Friday, January 14, 2011

Spellbinding: Dmitry Shostakovich’s Symphony No.10 (RLPO conducted by Vasily Petrenko)

Shostakovich's Symphony No.10 is a jewel in the composer's life. Considered his most autobiographical work, this recording by the Royal Liverpool Philharmonic Orchestra, conducted by Vasily Petrenko (Naxos, 2011), is a tour de force. Led by Petrenko since 2005, the RLPO (Royal Liverpool Philharmonic Orchestra) has now set a new standard in the performance of Russian music.

The RLPO are no strangers to Shostakovich having recorded his Symphonies No.5, No.9, No.8, and No.11 already. But this experience has truly challenged the musicians and the audience in ways they couldn't possibly have imagined. Featuring an introspective opening movement that’s followed by a buoyant second, a reflective third and a fourth that opens with an andante tempo (followed by a spirited allegro), No. 10 avoids the accessible approach most orchestras would take for commercial success. The Naxos label, which continues to release as many different types of music as possible, has given Petrenko, a young, unproven Russian conducting a British orchestra, a daring opportunity. And we, as listeners, are truly rewarded for it.

Josef Stalin
Symphony No.10 [in E minor] was written eight years after the whimsical No. 9, debuting in 1953, several months after the death of Josef Stalin. Shostakovich needed more time to write the piece quite possibly because it didn't come easily. In 1948, though, the Soviet government had denounced him for his “formalism.” His music was then banned and he had to publicly recant. But he did find work by composing scores for Russian motion pictures. Sketches of the 10th were discovered as early as 1946, lying around while he worked on other compositions. So by the time he put it all together, Shostakovich assembled a symphony as much about his life as it was about Stalin. 

The four movements contrast one another in many ways; the first is introspective and moody, while the second movement is short and brisk almost like Stalin's temper. The third movement has a dance-like appeal while the last movement, inspired by Gustav Mahler, is a slow lament with a bright finale.

Dmitri Shostakovich
On this new recording, the playing is unbelievable: perfect synchronicity between the violins and the percussion drives the whole work. The performance is focused, well-balanced and it literally lifts you out of your chair. The second movement is taken so fast that you think the orchestra won't be able to sustain it, but they do in remarkable style. In fact, this orchestra likes to play fast tempos. For instance, the opening movement of the familiar Symphony No.9 by Shostakovich is taken at breakneck speed. The playing is unified, full of humour and with acoustic colours rarely achieved when symphonic tempos are taken so quickly.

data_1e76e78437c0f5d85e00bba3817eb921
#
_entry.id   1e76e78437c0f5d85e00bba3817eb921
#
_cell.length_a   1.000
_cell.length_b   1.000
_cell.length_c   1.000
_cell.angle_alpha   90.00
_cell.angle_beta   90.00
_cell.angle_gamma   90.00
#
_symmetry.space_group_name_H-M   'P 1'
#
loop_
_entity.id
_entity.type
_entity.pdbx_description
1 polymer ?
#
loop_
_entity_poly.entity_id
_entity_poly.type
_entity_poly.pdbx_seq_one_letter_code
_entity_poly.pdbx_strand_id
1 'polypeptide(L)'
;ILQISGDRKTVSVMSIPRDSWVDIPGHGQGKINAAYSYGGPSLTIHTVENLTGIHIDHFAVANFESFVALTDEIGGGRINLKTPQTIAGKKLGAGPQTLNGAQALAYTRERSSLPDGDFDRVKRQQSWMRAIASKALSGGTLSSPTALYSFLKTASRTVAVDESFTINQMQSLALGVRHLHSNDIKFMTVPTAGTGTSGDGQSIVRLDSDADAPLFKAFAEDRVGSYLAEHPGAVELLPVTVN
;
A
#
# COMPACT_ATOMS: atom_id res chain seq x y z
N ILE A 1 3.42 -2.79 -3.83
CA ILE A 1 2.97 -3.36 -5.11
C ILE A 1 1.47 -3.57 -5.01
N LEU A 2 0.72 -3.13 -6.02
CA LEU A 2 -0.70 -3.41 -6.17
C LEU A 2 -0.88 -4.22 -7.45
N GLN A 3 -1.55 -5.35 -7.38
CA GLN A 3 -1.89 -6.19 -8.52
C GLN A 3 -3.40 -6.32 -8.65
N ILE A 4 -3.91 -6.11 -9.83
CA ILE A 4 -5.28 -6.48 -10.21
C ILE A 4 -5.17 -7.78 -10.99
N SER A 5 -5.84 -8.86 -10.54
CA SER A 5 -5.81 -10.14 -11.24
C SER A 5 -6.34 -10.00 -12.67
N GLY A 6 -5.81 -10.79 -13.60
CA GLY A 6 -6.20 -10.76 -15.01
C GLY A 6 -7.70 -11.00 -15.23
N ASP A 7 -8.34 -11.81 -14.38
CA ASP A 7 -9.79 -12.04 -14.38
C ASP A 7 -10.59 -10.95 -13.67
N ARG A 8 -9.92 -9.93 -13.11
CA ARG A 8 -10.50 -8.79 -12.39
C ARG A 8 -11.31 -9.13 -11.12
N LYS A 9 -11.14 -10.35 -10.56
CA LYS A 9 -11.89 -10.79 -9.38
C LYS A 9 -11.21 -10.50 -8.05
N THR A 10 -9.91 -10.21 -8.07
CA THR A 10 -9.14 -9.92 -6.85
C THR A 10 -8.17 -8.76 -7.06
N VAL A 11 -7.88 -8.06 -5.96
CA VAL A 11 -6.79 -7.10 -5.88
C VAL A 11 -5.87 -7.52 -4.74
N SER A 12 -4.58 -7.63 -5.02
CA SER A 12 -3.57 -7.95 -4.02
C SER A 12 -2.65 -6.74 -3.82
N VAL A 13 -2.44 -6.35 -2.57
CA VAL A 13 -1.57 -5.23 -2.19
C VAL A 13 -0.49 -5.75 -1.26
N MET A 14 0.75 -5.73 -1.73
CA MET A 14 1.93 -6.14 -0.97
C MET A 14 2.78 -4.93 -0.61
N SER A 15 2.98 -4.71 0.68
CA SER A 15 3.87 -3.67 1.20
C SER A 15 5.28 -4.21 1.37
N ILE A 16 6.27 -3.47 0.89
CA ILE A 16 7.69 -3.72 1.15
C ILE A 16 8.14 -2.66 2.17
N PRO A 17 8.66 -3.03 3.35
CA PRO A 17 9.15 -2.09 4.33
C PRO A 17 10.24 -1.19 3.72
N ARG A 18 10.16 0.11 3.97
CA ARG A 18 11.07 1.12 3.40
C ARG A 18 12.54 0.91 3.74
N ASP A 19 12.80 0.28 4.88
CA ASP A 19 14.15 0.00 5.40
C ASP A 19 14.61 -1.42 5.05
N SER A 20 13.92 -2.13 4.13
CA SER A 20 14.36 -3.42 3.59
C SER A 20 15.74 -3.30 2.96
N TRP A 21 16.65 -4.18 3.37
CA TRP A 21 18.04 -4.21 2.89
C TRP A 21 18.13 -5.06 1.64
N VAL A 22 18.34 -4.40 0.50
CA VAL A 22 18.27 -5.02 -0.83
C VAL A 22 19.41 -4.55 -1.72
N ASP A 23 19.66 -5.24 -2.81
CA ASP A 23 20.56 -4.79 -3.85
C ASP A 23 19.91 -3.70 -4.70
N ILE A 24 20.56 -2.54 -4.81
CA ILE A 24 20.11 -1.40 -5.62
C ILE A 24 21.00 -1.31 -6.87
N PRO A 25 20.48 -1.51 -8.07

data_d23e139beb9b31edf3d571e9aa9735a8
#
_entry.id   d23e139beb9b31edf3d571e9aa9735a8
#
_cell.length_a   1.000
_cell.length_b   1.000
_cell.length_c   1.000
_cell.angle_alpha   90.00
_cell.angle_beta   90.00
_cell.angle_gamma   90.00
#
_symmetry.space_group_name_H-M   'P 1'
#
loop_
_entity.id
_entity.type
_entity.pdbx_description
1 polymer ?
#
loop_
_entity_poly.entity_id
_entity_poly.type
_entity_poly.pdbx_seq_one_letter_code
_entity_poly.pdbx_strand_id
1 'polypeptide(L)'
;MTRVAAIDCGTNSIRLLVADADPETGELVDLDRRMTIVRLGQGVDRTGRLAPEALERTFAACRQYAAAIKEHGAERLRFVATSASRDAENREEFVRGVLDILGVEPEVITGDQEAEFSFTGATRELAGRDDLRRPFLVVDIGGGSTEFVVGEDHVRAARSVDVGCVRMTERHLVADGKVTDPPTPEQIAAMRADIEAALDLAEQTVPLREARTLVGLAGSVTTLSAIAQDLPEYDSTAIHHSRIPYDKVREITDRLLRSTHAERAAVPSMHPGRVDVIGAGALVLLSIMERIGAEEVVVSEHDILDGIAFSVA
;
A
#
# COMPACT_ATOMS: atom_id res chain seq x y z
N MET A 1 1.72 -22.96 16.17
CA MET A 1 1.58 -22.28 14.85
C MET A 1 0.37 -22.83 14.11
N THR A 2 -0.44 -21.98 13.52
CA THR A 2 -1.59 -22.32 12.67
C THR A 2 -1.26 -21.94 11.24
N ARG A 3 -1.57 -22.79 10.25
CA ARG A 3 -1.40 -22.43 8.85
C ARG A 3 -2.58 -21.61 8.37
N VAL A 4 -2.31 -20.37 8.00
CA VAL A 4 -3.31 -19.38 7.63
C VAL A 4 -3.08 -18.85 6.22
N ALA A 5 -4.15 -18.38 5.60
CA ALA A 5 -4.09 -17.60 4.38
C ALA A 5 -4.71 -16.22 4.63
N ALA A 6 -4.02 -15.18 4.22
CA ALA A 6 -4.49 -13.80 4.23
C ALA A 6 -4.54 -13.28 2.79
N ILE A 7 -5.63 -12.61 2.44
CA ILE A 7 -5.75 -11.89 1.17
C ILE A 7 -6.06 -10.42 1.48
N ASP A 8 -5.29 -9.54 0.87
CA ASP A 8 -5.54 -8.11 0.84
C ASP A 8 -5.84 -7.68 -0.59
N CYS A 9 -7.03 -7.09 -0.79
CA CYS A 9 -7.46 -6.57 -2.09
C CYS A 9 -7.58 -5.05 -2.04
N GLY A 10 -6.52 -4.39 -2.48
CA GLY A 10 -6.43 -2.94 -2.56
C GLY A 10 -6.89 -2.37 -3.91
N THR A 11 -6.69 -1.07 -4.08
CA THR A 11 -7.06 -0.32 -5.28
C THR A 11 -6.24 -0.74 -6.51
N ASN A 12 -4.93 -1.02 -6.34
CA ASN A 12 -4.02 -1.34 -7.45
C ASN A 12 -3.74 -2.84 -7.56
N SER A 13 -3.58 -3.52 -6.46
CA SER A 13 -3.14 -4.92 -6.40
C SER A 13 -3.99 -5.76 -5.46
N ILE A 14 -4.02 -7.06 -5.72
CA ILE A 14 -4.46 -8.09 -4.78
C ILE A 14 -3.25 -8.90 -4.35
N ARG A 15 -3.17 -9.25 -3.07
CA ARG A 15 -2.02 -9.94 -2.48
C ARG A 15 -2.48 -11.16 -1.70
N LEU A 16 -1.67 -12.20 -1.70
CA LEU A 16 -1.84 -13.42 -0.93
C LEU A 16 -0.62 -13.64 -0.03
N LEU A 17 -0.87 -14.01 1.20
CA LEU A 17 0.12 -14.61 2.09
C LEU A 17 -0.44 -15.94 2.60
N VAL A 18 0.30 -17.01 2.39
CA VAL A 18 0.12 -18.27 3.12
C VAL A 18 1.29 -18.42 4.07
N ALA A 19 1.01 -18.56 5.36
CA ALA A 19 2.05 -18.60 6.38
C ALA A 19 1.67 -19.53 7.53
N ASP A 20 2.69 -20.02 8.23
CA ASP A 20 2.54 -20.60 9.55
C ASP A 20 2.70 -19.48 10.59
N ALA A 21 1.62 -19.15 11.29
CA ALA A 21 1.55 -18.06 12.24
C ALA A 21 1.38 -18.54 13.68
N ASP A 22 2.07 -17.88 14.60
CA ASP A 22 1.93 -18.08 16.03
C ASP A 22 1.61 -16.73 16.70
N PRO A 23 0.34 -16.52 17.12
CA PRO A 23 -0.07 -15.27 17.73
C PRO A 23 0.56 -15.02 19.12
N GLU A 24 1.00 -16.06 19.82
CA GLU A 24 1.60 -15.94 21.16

For this work, Petrenko has placed emphasis on the composer’s intention and the melody rather than any implied meaning of the symphony. This approach brings a musical freshness to the piece because he honours the original tempo markings and pays heed to the crescendos and diminuendos required to express the deeper meaning. In other words, Petrenko keeps it simple and lets the band read it off the page, as it were, while adding nuance along the way. It works beautifully because Petrenko knows what he wants from the orchestra and he's clearly sparked by their collective imagination as musicians. As a player myself, I love it when the conductor allows the musician a certain degree of freedom of expression within his own vision rather than trying to make the performer regurgitate simply what he wants. For the RLPO, Petrenko seems to have asked his musicians to play with a bold and colourful tone which allows their personality to flourish. He gets results that are at once efficient and dynamic.

For Petrenko and the RLPO, this recording stands as a fine balance between what could be considered "Russian" and what can be identified as Shostakovich, in style, focus and musicality. It's a work and a performance that leaves you spellbound upon repeated listening.

-- John Corcelli is a musician, actor, writer and theatre director.

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